Signs of hope for the endangered Everglades kite

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J. Scott Angle

We know if the Everglades kite becomes more or less threatened every few hours. At least we do at Lake Tohopekaliga (Lake Toho, for short), an 18,810-acre lake southeast of Kissimmee.

A research team from the University of Florida is still counting. They use GPS trackers, nesting cameras and airboats, not to mention old-fashioned binoculars, to check the data coming in through the gadgets.

Constant updates inform decisions to let water in or out of the lake. It also guides decisions to restrict access around nests or pull weeds to make way for bass and tour boats without starving the bird.

Even if you don’t care about birds, this job could protect something you care about — bass, if you’re an avid fisherman; ducks, if you are a hunter; airboat tours, if you are a visitor, business owner or employee; and taxpayer dollars, if you’re a Floridian who benefits from the economic activity that a healthy snail kite home generates.

Rob Fletcher, an ecologist with the UF Institute of Food and Agricultural Sciences, leads the statewide snail kite monitoring program. Fletcher is largely responsible for providing science-based information to answer questions of when to turn lake plumbing on and off and other human controls on a wilderness space surrounded by busy boulevards, condos and businesses.

The Florida Fish & Wildlife Conservation Commission (FWC), US Army Corps of Engineers, US Fish & Wildlife Service (USFWS), and South Florida Water Management District depend on the data to decide what to do at the lake and elsewhere in the deer range -ruffles.

This range includes Everglades National Park, Lake Okeechobee, Lake Kissimmee, and Lake Istokpoga in Highland County. He’s even been spotted on Paynes Prairie outside of Gainesville and in the Panhandle.

The kite takes its name from where it was first spotted over a century ago.

Fletcher just wants what agency officials want — the data and information they need to make the best decisions possible. They all want you – and your grandchildren – to have the chance to see such a rare bird.

If you see it, you can help Fletcher and his team by recording your sighting on eBird, where you can see where others have spotted it.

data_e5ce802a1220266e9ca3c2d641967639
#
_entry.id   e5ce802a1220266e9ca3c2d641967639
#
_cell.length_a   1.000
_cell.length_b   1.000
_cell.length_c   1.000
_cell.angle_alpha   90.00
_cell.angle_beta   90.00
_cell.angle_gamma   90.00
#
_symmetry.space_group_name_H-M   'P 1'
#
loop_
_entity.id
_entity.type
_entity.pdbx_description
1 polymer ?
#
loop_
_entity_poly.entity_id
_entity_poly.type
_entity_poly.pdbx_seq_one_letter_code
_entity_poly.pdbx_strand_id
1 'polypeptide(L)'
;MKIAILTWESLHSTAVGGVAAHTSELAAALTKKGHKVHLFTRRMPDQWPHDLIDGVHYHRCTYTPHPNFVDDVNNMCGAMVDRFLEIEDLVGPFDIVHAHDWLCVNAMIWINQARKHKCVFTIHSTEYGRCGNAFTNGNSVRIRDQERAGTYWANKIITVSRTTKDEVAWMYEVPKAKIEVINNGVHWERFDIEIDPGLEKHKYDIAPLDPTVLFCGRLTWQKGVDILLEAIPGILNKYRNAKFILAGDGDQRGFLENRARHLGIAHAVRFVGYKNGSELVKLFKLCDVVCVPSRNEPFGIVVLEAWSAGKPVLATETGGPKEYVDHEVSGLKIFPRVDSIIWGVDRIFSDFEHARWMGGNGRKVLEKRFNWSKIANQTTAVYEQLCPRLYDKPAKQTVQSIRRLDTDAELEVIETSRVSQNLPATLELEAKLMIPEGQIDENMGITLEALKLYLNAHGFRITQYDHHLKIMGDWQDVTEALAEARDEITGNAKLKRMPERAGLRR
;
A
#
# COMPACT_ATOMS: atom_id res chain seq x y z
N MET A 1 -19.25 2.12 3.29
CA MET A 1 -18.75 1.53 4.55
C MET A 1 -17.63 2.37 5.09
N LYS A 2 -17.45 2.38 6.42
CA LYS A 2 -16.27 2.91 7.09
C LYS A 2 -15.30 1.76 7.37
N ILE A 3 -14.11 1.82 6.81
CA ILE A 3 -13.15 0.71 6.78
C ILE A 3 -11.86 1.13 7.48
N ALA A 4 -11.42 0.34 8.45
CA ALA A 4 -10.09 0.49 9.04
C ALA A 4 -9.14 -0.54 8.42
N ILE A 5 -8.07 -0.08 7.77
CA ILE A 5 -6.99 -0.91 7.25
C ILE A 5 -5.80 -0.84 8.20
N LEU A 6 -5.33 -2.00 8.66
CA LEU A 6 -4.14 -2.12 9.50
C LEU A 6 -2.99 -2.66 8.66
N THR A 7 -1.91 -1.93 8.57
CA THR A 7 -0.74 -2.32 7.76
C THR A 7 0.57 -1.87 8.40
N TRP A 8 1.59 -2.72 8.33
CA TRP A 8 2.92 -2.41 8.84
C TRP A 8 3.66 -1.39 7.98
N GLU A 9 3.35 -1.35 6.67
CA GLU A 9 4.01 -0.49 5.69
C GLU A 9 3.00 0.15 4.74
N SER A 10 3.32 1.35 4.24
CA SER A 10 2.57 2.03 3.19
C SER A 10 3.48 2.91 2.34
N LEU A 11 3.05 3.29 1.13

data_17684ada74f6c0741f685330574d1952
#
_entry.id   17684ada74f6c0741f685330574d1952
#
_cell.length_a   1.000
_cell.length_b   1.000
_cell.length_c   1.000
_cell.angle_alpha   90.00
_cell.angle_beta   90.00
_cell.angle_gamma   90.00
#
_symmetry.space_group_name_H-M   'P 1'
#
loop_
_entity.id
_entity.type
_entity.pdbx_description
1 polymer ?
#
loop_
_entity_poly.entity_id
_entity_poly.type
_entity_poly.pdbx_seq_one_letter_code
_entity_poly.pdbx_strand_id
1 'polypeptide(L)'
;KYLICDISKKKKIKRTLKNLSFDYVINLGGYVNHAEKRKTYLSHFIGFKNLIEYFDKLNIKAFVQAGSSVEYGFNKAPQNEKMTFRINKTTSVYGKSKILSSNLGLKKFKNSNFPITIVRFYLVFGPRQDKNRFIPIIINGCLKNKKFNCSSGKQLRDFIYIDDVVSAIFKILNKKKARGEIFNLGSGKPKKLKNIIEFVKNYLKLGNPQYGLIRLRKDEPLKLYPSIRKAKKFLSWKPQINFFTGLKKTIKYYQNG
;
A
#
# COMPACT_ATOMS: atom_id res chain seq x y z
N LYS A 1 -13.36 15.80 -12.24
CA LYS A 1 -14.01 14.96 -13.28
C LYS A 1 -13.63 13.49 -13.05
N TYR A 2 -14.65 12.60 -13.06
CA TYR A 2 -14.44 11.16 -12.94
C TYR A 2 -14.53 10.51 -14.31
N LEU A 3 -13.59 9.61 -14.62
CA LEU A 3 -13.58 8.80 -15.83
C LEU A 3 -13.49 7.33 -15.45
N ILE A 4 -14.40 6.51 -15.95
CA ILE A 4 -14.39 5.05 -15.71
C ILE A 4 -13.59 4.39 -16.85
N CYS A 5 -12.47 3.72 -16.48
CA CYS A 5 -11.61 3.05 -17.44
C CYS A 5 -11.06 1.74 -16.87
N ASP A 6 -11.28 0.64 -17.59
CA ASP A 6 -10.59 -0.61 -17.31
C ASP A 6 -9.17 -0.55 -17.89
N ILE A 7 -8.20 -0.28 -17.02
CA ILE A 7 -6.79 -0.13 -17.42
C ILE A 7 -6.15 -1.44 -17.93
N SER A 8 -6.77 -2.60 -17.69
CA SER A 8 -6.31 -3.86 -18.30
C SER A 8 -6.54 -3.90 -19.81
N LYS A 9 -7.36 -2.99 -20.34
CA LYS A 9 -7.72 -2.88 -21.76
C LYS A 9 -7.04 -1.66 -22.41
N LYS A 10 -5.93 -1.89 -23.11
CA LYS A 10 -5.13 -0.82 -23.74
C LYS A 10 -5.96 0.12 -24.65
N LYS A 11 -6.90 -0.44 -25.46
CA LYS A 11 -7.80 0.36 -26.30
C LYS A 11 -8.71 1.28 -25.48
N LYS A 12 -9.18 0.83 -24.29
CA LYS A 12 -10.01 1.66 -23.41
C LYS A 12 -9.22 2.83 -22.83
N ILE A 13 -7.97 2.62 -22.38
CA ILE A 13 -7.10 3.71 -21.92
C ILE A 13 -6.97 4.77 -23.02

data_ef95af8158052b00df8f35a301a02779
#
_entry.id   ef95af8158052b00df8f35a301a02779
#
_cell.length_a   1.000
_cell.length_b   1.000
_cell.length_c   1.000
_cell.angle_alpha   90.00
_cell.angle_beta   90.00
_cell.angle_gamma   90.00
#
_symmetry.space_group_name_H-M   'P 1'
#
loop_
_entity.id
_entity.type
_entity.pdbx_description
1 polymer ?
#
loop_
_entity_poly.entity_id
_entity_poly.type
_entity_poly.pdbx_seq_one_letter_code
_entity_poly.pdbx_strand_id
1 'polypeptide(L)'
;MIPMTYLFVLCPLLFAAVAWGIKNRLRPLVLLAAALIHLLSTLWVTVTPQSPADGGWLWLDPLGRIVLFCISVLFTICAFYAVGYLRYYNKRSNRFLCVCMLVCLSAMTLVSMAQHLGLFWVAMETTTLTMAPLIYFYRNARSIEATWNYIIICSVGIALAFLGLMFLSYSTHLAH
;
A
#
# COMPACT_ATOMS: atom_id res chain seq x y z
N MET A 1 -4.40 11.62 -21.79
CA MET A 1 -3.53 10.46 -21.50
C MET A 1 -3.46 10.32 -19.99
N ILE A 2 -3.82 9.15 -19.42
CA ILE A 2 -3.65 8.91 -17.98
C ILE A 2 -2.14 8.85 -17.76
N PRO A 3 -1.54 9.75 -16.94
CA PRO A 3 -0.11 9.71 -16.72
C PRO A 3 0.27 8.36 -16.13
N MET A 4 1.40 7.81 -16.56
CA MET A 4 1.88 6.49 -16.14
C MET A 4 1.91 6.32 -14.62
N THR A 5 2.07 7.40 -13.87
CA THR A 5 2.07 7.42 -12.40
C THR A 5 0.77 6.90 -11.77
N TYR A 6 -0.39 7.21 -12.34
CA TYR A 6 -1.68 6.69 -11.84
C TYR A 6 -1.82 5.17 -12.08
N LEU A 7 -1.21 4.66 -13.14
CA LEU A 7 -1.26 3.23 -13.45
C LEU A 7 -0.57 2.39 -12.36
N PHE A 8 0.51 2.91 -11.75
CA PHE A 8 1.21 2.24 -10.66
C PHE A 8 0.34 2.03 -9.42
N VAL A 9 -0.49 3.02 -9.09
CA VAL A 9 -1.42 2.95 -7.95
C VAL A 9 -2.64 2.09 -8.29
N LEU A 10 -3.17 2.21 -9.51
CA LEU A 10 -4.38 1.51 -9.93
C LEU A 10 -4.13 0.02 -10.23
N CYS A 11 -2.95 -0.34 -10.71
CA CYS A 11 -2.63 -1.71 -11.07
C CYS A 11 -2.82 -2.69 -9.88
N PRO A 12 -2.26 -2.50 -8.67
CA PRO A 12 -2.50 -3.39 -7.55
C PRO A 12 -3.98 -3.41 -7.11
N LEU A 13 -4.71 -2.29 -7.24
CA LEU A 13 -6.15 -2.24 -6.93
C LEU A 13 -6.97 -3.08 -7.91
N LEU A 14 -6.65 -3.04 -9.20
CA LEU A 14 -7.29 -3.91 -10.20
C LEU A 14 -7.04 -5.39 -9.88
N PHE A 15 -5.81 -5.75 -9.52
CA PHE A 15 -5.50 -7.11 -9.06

Angle

Fletcher wanted me to see it too, so he and FWC snail kite expert Tyler Beck took me out on Lake Toho. And they brought along their colleague Vicki Garcia from the USFWS, who enforces the Endangered Species Act.

The fact that it only took about 15 minutes from the time I got out of my car until I had a kite in my sights is a testament to the quality of their work.

The kite is one of the success stories of conservation. Although it remains on the federal endangered species list, management efforts like that of the government-university team have helped the bird return from the brink of extinction. By 2008, the population had fallen to around 750. That’s almost triple today.

This is why we need public support for environmental science. This can take the form of funding, public participation in public policy forums, or citizen science initiatives like eBird.

New questions arise as conditions change. For example, when an invasive snail populated Lake Toho, authorities had to decide whether to better control the weeds that these snails feed on. Was it a case of invasive species versus endangered species? Fletcher, Beck and others found that the snail kite fed very well on the exotic snail, and lake managers adjusted their weed control strategy accordingly.

Beck and other agency officials make Fletcher’s work relevant. What they do is allow us to live to the edge where a bird fights extinction.

One of the strengths of a great public research university is the way it combines teaching and research. Graduate students in Fletcher’s lab count birds, document nest locations and track movements.

Field experience, education, and working with professionals from government agencies prepare them to become the next generation of another select little species – the wildlife scientist.

J. Scott Angle is the University of Florida’s senior vice president for agriculture and natural resources, as well as a leader of the UF Institute of Food and Agricultural Sciences (UF/IFAS). He can be reached at jangle@ufl.edu or on Twitter @IFAS_VP

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